Yes, this is a form of acceptable communication, pending the whining is not also accompanying the gesture. If your child can point to what they want, this is fantastic and should be encouraged! Even as adults we gesture and point, so why not encourage this in our children when they struggle with communication. M absolutely points to what he wants. He’ll point, sign more, point again, nod yes. We definitely know what he’s trying to tell us…most of the time.

Verbal Approximations:
Something that sounds like the correct word. Our toddlers are still developing their oral motor skills. How to work their tongue, the throaty sounds, etc. Putting vowels and consonants together takes some skill. This is why you frequently hear a baby/toddler say, “baba” for bottle. Or “mama” instead of mommy. Putting together two of the same sounds is much easier than two different sounds (i.e., mom-mee). Use this to your advantage. Instead of trying to get your toddler to say water, have them say “wawa.” Then follow it up with, “yes, water! Good job!” You do want to model the appropriate word, but again, work with what they are able to do. Set the bar too high and they’ll just get frustrated and let the tantrum ensue. As M has developed his verbal language we get a lot of verbal approximations. If he goes into the kitchen and just starts saying “babababa” I’ll totally ask him what he wants and get him what he asks for, I frequently at least prompt for “mama,” an actual word, but if he’s not whining, I’ll reinforce.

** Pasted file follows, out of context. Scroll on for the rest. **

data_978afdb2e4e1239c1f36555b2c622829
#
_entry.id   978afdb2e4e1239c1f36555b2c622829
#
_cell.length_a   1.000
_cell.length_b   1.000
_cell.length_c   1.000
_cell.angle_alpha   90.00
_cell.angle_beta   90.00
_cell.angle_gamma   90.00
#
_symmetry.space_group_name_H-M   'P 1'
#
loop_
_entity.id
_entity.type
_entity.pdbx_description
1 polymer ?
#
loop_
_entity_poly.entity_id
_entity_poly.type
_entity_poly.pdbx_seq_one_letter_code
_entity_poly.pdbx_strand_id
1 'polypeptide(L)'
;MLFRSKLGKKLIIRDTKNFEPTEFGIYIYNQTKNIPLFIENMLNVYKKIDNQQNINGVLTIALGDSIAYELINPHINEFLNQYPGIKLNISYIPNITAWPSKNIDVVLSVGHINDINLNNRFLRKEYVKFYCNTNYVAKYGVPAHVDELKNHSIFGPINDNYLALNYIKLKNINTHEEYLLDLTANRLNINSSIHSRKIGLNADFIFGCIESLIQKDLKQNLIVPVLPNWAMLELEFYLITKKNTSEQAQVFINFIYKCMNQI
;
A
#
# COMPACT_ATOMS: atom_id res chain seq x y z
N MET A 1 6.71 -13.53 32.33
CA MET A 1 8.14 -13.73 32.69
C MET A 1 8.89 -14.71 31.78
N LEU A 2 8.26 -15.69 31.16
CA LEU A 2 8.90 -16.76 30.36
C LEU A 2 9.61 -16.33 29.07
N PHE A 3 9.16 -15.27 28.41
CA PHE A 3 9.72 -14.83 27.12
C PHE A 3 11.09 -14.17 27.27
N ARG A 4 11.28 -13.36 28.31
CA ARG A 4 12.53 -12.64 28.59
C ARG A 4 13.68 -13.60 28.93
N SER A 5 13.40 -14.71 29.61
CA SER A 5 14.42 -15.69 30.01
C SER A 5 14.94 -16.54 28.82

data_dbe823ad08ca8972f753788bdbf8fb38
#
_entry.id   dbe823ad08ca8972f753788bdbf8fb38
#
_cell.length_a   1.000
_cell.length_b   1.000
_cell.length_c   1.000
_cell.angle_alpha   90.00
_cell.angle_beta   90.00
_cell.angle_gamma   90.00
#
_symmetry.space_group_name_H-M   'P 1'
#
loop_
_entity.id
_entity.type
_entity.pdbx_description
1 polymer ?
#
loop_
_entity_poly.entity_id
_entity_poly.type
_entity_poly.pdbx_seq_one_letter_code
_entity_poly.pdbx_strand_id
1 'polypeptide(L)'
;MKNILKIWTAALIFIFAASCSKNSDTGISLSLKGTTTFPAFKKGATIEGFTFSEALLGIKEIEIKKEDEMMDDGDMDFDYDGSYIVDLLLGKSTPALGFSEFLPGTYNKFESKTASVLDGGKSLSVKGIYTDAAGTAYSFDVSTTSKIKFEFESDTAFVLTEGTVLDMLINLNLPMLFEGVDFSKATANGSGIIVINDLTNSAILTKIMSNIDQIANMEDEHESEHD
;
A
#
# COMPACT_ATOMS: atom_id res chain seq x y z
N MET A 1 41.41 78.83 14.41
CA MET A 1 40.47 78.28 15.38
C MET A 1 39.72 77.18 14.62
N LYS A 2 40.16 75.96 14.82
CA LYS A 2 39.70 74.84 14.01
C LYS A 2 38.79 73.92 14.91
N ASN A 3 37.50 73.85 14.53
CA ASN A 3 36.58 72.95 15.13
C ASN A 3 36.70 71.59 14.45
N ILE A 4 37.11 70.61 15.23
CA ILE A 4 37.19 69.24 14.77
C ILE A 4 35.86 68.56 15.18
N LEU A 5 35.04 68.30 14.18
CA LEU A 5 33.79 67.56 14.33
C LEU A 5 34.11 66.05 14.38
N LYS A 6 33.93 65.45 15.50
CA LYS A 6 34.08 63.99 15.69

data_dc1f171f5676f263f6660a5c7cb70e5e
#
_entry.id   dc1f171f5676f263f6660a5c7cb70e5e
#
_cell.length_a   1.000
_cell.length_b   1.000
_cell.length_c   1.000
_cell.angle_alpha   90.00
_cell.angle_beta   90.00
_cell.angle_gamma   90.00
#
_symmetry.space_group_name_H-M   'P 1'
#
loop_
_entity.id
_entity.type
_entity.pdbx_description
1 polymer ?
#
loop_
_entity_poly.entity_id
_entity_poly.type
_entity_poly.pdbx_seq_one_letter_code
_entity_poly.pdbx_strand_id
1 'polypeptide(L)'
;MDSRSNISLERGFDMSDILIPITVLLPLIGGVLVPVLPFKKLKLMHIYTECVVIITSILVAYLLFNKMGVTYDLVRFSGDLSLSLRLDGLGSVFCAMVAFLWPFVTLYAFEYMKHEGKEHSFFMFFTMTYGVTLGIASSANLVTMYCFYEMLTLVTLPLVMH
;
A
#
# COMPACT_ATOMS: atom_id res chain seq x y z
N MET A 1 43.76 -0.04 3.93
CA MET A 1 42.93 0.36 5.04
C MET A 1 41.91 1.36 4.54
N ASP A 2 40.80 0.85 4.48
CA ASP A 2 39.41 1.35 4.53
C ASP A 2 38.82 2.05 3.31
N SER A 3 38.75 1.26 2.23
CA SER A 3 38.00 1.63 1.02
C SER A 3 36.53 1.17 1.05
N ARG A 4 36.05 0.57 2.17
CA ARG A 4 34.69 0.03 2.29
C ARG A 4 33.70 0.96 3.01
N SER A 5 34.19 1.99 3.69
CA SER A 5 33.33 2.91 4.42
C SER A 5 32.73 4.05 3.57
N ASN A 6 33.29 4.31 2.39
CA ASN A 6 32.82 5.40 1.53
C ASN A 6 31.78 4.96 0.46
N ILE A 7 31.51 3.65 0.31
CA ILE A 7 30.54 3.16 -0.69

So, how do you get your child to do these things? One word: REINFORCEMENT. Specifically, Positive Reinforcement. When your child signs “more” you give them more of what they wanted. When they hand you the picture of crackers, you give them crackers. When they point to the bubbles (with no whining), you give them the bubbles. When they say “wawa” you give them water. Every. Single. Time. At least in the beginning anyway.